Present tense

Equally horrible generalisation, but: ‘is’ and words ending in ‘ing’… again check out a dictionary if you’re stuck

Present tense is immediate. This makes it an interesting technique for genres such as Thriller, Crime, Horror etc because the reader is experiencing everything at the same time as the characters. This makes every twist- and, of course, the climax- of the story doubly intense. Present tense= a good day for suspense (that rhymes… hey, I’m a poet!). It also means we can see how a character changes, instead of just hearing about it happening in the past.

Beware:

  • From my experience, present tense can mean your writing becomes overly simple. Remember Catch-22? It’s hard to make witty comments and dry asides in the present tense.
  • It’s becoming more common, and not everyone can write very well in present tense. I include myself in that. It’s quite easy to include a load of minor events that don’t mean anything- that could have been cut out if you had written in past tense.
  • For all I say it can add suspense to a story, it can also go the other way (tricky bastard!). You can’t really foreshadow events- it’s like in life, when you make a stupid mistake, and later you realise in hindsight there were red flashing lights all around that path, and you feel stupid. In the present tense, there is no hindsight (dun, dun, dun).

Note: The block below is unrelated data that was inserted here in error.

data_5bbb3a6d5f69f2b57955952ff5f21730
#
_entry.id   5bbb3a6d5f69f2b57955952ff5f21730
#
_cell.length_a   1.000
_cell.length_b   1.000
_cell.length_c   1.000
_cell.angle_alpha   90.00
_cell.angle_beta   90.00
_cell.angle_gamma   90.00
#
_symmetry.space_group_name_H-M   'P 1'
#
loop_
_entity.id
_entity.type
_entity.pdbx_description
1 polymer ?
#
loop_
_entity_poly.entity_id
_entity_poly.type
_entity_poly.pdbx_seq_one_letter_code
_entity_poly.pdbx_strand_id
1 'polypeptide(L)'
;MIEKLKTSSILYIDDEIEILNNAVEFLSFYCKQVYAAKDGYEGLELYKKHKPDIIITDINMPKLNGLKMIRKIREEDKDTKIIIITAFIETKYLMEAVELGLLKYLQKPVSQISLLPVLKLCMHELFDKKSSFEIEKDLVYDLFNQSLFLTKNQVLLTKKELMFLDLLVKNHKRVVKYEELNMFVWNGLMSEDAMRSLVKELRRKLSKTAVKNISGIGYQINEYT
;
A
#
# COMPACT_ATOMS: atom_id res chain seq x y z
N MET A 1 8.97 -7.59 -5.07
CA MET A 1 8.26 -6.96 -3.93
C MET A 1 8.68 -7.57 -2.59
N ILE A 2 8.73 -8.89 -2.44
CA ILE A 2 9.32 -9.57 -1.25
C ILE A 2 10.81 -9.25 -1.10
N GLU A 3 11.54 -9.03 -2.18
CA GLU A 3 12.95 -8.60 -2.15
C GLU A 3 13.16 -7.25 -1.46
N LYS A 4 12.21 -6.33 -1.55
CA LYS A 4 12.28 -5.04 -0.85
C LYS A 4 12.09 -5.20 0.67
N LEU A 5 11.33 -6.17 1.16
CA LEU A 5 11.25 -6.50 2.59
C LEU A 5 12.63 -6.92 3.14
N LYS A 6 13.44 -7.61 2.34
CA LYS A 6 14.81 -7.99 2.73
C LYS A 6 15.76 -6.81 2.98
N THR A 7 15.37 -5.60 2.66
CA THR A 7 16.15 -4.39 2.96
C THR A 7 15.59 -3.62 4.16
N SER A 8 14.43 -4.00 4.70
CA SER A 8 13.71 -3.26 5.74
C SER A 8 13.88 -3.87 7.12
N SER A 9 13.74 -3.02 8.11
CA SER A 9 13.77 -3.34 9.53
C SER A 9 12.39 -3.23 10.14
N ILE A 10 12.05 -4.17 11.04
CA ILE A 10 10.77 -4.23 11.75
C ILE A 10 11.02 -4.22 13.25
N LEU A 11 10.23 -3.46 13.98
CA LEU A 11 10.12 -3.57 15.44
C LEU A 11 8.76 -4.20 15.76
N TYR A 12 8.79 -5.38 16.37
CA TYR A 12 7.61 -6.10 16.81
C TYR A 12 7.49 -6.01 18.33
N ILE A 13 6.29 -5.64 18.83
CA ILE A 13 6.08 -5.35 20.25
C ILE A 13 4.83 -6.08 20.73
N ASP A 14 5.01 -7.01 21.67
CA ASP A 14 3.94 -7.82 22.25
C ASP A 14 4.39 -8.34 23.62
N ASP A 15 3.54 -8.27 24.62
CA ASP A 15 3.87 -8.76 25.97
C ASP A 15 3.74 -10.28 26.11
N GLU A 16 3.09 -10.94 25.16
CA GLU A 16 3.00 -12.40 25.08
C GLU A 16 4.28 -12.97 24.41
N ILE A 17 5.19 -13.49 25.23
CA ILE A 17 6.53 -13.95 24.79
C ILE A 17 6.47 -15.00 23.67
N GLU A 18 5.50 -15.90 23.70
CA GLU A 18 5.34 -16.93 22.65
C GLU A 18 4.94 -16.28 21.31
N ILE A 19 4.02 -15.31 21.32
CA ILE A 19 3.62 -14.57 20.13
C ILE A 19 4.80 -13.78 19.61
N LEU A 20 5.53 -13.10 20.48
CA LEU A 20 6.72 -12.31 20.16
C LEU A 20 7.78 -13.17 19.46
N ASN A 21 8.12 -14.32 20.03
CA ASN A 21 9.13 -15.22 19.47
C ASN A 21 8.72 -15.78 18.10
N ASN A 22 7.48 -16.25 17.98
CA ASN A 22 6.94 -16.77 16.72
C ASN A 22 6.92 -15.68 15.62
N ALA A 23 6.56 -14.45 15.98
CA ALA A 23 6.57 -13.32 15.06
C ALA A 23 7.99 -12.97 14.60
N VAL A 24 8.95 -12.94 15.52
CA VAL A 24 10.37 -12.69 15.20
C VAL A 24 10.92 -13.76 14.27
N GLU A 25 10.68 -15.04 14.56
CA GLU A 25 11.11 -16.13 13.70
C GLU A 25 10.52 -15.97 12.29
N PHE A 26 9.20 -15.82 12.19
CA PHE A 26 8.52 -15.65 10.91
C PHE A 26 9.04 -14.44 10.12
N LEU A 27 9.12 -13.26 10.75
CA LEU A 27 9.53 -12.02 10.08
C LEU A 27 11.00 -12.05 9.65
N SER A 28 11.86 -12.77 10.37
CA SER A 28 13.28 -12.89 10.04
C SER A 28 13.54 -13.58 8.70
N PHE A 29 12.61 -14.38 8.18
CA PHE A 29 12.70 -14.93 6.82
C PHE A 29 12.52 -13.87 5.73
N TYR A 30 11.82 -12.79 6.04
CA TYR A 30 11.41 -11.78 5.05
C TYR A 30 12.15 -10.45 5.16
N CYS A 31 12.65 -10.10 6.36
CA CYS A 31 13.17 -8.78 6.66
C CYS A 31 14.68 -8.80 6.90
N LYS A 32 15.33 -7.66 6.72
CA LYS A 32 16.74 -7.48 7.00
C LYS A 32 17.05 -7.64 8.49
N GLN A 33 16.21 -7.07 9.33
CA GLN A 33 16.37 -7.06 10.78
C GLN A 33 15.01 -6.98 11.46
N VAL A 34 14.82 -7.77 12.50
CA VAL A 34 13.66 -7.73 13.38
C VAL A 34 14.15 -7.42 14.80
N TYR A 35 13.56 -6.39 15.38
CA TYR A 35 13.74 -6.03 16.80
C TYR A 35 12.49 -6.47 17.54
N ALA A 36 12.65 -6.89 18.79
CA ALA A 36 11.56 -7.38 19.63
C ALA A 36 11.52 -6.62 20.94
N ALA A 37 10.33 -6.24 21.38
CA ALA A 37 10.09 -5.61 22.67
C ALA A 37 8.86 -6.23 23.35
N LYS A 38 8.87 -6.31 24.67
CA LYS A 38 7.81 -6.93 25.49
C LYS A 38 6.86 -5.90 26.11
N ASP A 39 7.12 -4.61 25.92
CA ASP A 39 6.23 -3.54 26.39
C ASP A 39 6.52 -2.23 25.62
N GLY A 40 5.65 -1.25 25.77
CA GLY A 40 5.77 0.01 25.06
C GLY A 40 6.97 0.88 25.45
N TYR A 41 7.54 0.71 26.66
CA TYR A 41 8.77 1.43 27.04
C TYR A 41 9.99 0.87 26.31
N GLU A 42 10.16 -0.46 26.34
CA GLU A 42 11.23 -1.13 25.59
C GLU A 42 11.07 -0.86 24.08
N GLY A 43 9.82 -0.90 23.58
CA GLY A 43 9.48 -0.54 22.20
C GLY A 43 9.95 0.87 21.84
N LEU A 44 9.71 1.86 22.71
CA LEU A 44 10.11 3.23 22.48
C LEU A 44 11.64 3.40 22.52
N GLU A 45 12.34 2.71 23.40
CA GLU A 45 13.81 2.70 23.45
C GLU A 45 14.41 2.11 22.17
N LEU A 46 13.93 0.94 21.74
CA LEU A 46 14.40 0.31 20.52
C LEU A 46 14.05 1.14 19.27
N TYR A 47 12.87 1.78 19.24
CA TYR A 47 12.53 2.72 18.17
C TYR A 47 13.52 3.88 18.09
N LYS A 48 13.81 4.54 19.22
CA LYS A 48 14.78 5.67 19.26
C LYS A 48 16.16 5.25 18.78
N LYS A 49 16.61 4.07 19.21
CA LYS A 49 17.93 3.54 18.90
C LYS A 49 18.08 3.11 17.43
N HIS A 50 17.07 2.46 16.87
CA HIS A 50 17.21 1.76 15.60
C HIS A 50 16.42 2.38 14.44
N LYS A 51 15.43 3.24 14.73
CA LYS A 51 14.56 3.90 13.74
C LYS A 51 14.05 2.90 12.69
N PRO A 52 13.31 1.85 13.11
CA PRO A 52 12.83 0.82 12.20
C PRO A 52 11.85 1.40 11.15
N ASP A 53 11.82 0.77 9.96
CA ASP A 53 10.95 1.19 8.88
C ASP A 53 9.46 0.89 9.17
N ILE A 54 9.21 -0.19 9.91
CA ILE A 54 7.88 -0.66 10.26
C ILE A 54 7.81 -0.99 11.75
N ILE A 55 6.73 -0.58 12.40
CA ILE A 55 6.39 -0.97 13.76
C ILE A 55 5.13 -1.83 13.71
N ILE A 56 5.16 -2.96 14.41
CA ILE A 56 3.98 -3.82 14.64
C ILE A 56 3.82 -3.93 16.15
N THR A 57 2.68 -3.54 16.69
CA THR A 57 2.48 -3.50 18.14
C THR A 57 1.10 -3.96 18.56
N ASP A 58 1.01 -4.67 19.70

On the bright side:

  • Present tense is fab for the crime/thriller/fast-paced-action-whatever genres. Everything is happening now!
  • Your reader can actually see character progression.

I’m struggling to think of good examples of present tense fiction- I can only think of fan-fics, and I can’t remember specific ones- so if anyone has any, let me know and they’ll be gratefully received!


Future Tense

A final horrible generalisation: look out for ‘will’

I would imagine it’s unlikely that you would write a whole story in future tense, mainly because in the future the events you’re describing haven’t actually happened yet, which is a minor setback. The only instance I can think of where you would intentionally use future tense for a prolonged time would be if you were writing about a prophecy/ prediction of the future in a sci-fi/ fantasy book.

Beware:

  • Events haven’t happened yet, so remember:
    dw
    Time is not set in stone, so don’t go giving concrete descriptions of future events- they are liable to change.

On the bright side:

  • I suppose it depends on your story, but a prophecy can give your hero a kick up the behind so he actually starts being a hero e.g. if he sees the destruction of his land in a prophecy he might (well, hopefully) decide to do something to prevent it.

I can only think of Trelawney’s prophecy from Harry Potter as an example- again, if you have anything better drop me a line!


So, that’s my refresher of tenses over and done- I hope you find it useful and don’t decide to write an entire book in future tense just to spite me!

Again, if you have anything you struggle with when you write, contact me and I will try and do a post to help you out!

Picture from: http://funny-pictures.picphotos.net/hey-david-tennant-you-re-not/